The Atlantic CDW directed Facebook to disclose, among other things, the contents of electronic communications from a Facebook account controlled by the user identified as Anthony, from January 1, 2021, through the duration of the order—thirty days after the CDW's issuance. The Mercer CDW directed Facebook to disclose to the State, among other things, "the contents of stored electronic communication" concerning a user identified as Maurice from December 1, 2020, through the duration of the order—thirty days after its issuance. Included in "the contents of stored electronic communications," were images, videos, audio files, posts, comments, histories, and the contents of all private messages in all message folders, including inbox, sent, chat messenger, and trash folders,4 dating back to January 1, 2021(with respect to the Atlantic CDW) and December 1, 2020 (as to the CDW from Mercer) "through the duration of th[e] order" with respect to both.

The warrants also provided for "real-time" access to such communications via creation of a "cloned," "ghost," or "active duplicate account" to be linked to an account or electronic mailbox exclusively controlled by the New Jersey State Police or other law enforcement agencies assisting with the investigation. Both warrants further directed the "installation and operation" of duplicate accounts used to obtain access to these communications that "shall begin and terminate as soon as practicable, and continue for a period of 30 days," during which time the "devices [could] be utilized 24 hours a day ... Monday through Sunday."

The Atlantic CDW, but not the Mercer CDW, specified that the "real-time" data so obtained and stored on servers must be "provided to law enforcement officials in approximately 15-minute intervals." In its brief, the State represents that the 15-minute interval procedure had been its practice since at least February 2020, and that its omission from the Mercer CDW was error.

In total, the CDWs compelled the ongoing disclosure of prospective electronic communications for thirty consecutive days, and the immediate disclosure of at least twice as many days' worth of historical communications—seventy-four days in the Atlantic CDW; sixty-three days in Mercer.

Both CDWs ordered Facebook not to disclose the existence of the investigation to the subscribers. While the Mercer CDW's nondisclosure component was to expire in 180 days, the Atlantic CDW's nondisclosure order would continue indefinitely "until further order of th[e] [c]ourt," though terminating when the investigation ends. The Atlantic CDW frames the notice issue as precluding Facebook from providing "notice to anyone involved with the account or any of the data, messages, and content intercepted," whereas the Mercer CDW contains no form of the term "intercept." (Emphasis added).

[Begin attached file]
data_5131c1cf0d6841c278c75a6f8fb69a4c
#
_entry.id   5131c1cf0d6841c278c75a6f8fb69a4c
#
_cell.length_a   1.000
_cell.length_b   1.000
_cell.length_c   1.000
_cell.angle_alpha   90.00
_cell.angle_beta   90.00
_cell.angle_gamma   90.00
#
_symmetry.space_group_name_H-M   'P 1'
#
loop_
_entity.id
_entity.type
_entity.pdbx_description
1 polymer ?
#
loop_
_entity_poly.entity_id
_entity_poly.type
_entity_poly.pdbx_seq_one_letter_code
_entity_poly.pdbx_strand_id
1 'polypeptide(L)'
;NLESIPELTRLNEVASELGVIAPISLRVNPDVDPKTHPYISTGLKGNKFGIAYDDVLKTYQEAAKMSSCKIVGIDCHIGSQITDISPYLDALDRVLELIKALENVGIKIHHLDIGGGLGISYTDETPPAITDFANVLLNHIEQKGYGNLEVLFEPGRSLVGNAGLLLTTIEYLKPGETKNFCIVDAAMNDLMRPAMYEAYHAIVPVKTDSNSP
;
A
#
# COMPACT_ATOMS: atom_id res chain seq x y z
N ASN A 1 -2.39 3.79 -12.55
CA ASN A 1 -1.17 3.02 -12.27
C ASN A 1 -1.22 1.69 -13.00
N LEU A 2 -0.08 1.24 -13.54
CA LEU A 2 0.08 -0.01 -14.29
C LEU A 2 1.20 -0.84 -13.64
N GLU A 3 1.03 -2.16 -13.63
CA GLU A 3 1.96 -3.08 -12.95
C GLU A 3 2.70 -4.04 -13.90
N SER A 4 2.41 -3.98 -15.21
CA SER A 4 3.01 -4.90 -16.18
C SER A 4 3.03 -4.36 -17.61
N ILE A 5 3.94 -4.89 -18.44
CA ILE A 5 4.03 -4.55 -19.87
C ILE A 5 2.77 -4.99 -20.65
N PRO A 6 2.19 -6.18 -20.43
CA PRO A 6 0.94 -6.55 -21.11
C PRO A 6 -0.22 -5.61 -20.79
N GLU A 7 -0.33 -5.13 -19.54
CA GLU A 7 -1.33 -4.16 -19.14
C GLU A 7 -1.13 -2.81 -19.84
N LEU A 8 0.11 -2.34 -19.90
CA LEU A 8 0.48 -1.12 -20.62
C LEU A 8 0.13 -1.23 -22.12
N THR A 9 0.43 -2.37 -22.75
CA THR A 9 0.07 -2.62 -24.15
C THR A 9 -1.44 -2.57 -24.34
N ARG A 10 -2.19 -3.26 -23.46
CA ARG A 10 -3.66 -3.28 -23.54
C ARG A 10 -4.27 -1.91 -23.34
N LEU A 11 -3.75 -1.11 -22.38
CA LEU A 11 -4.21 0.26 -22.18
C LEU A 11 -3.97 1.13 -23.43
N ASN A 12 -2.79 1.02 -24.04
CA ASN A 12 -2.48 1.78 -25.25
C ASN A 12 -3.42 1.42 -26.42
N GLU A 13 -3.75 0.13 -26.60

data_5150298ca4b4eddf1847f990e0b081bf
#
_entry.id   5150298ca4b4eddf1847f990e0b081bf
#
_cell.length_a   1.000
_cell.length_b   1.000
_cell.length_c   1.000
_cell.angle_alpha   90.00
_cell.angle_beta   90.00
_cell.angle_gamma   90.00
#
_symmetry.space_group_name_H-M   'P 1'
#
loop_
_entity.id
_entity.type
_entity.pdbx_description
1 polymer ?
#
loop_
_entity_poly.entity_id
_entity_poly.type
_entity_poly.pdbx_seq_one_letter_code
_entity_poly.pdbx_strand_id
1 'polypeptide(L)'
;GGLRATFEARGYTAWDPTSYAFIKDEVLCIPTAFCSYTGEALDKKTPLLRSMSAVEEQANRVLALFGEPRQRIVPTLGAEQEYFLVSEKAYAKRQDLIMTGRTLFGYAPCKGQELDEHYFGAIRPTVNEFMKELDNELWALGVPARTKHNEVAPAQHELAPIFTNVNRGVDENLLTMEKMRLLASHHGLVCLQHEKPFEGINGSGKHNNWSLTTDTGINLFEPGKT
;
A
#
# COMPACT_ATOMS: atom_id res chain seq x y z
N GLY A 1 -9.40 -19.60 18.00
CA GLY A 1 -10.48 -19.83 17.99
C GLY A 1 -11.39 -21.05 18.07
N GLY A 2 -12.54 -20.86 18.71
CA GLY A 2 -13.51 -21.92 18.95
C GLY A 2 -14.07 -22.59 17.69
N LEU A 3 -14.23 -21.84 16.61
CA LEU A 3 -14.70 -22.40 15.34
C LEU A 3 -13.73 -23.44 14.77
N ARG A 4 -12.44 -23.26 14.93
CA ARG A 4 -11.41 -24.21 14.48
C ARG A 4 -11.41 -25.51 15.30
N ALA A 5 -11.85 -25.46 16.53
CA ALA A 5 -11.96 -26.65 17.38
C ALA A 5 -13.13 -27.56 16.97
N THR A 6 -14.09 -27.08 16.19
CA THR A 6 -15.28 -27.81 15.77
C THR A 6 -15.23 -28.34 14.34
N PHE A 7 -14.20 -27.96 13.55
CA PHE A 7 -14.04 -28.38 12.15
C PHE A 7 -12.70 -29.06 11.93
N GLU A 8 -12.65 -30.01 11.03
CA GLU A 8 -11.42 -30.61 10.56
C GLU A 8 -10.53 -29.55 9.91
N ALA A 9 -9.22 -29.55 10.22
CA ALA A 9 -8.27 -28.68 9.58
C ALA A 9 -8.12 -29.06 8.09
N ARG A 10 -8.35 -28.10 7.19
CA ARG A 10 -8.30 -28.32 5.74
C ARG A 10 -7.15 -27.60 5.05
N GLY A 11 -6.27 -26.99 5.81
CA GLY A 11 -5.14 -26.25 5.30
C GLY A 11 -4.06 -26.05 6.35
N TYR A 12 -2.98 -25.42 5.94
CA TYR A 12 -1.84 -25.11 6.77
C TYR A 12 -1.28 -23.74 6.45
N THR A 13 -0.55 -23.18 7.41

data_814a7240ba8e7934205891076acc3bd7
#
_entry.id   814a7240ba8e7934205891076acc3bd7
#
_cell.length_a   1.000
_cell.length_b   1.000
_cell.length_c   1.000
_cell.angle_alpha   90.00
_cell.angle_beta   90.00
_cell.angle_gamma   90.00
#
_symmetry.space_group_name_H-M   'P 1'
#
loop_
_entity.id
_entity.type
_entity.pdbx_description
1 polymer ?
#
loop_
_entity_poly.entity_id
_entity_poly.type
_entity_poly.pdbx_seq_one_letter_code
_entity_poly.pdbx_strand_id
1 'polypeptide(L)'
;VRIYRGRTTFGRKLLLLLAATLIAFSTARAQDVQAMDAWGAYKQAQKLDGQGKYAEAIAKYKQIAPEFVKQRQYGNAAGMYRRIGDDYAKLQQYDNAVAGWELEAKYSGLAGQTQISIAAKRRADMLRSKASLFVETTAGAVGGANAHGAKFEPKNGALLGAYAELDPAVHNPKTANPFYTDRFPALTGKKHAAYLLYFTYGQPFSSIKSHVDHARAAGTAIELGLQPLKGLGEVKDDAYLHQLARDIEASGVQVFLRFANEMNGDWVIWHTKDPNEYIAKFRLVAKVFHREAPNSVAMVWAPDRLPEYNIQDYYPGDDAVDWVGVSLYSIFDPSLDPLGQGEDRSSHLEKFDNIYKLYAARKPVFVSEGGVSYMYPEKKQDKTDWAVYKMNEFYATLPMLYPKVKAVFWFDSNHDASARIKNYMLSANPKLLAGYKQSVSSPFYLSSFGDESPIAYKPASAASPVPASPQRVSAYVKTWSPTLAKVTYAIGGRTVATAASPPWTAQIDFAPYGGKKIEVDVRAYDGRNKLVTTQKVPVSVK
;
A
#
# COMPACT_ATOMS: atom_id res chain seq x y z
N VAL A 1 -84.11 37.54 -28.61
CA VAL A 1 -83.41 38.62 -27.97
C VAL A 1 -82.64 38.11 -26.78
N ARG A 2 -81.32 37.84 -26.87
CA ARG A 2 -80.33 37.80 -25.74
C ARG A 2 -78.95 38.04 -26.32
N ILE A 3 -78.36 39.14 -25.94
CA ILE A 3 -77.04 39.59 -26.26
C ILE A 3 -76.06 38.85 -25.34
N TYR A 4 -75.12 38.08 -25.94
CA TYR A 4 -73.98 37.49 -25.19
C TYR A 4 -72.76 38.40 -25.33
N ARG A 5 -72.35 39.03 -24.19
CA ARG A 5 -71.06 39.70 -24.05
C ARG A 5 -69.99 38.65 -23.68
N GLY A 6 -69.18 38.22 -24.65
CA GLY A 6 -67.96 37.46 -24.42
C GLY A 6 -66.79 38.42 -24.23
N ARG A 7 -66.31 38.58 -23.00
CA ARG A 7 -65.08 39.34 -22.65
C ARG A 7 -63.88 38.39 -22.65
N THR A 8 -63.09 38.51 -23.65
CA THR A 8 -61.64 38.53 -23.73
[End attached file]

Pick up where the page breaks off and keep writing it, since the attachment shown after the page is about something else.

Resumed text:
Facebook partially complied with both CDWs, providing all requested historical electronic communications on the targets' accounts that were stored on its servers as of the date the CDWs issued, as well as non-content communications, such as, among other things, location information, that occurred during the thirty-day period following issuance of the CDWs. What Facebook declined to do, in each case, was provide the contents of any prospective electronic communications, which, again, are the only electronic communications at issue in this appeal.

The Trial Courts' Rulings

Facebook filed a motion to quash in each vicinage. In response, the two judges entered orders quashing the portions of the CDWs with which Facebook had not complied; the Atlantic judge did so on May 6, 2021, and the Mercer judge on June 25, 2021. In each case, the judge partially quashed the CDWs to the extent they compelled disclosure of the contents of prospective communications. The judges found the future disclosures tantamount to electronic surveillance, necessitating a wiretap order, rather than an ordinary search warrant.

With respect to the Atlantic CDW, the motion judge observed that the Fourth Amendment grants every citizen the right "to enjoy privacy in their communications," and framed the search and seizure issue as "whether the State has a right to intrude on that privacy." Because the CDW compelled disclosure of the prospective contents of communications, that authorization should be viewed more "stringently" than customer or subscriber records, and had to "comply with constitutional requirements." As the CDW sought "information that is in the future," the surveillance was "tantamount to eavesdropping" and "an interception," notwithstanding the fifteen-minute delay in the prospective disclosures. The length of the delay did not matter, because "[i]t's in the future," the court held, which meant "there has to be a required showing and a time limit." Because the CDW...

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1 firm's commentaries
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    • United States
    • LexBlog United States
    • September 27, 2023